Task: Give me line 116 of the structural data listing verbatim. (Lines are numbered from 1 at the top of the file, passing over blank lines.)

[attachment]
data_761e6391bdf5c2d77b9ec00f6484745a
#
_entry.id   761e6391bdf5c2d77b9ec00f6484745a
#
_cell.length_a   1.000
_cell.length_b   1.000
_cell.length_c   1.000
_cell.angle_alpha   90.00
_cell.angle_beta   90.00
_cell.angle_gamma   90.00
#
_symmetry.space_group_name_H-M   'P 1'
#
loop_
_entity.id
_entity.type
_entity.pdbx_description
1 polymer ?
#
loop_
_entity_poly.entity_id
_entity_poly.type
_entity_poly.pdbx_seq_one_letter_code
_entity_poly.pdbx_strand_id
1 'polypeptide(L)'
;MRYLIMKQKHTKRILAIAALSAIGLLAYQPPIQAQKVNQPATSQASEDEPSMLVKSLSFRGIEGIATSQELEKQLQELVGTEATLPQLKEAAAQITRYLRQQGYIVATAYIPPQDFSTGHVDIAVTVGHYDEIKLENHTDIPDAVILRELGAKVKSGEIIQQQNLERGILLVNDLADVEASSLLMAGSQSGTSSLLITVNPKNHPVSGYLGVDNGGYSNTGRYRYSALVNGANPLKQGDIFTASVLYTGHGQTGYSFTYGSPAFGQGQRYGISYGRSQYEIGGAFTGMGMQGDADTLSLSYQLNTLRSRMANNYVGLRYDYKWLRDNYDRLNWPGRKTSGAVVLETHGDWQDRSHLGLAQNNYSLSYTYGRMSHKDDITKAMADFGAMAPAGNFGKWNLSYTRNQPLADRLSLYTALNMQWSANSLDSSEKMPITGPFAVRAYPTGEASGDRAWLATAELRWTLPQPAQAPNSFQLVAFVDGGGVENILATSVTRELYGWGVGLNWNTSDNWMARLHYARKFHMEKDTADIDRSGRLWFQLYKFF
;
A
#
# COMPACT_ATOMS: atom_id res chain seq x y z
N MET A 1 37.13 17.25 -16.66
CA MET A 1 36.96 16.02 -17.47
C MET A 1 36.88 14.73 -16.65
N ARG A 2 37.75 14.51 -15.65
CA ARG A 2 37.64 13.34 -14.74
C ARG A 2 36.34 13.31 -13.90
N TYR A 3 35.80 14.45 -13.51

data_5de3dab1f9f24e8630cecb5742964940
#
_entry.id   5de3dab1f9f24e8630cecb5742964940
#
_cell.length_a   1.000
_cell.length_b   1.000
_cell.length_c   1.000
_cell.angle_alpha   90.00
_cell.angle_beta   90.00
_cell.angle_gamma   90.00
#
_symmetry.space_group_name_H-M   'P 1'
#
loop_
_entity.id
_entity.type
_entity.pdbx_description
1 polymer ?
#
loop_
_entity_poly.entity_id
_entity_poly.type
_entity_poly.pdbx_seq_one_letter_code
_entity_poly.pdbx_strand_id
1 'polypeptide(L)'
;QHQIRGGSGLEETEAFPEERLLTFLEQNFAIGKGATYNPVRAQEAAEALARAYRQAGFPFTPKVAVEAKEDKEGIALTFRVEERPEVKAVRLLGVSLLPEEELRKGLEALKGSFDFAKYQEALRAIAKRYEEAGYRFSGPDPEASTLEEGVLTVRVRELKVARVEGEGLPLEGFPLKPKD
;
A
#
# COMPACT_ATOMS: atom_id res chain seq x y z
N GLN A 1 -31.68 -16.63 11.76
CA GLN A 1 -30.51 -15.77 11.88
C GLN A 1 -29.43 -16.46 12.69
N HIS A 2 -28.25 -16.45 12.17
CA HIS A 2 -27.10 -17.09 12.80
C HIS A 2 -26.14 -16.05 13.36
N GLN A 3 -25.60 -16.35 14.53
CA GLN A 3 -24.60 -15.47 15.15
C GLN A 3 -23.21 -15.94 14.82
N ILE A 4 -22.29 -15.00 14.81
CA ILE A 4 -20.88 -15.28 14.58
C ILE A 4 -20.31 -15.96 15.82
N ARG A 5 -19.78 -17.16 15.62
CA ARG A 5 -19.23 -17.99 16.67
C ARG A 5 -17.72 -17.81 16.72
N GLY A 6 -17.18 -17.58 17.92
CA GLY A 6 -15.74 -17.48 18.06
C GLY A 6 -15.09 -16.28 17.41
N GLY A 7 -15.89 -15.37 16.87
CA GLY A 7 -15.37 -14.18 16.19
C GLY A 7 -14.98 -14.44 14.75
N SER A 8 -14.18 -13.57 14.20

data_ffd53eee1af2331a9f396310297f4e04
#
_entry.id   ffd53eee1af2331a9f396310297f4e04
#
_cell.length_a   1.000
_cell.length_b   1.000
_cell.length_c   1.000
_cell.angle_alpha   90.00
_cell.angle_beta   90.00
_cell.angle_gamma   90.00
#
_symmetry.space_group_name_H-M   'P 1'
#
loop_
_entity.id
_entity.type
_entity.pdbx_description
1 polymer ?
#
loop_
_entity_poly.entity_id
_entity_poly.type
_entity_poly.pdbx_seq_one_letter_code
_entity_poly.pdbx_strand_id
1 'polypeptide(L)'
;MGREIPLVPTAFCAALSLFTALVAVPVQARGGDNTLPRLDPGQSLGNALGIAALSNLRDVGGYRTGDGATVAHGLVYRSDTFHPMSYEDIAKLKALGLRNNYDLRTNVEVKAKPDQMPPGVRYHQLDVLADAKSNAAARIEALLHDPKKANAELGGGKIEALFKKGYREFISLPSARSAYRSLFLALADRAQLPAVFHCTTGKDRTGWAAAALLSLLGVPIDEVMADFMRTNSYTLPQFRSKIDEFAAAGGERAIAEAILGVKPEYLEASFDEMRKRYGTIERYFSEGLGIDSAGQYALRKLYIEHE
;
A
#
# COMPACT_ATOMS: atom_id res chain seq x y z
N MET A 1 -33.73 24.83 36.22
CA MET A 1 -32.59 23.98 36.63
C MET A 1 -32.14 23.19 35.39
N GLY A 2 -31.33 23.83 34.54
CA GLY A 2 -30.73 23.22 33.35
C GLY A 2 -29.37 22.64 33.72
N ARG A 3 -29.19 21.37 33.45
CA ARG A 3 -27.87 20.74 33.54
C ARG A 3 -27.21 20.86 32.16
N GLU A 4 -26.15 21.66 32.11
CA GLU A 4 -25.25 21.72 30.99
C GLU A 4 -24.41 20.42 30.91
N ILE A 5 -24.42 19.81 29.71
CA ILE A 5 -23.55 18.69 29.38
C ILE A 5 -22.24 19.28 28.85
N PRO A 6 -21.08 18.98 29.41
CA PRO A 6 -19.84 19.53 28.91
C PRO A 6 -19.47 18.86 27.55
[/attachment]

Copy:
;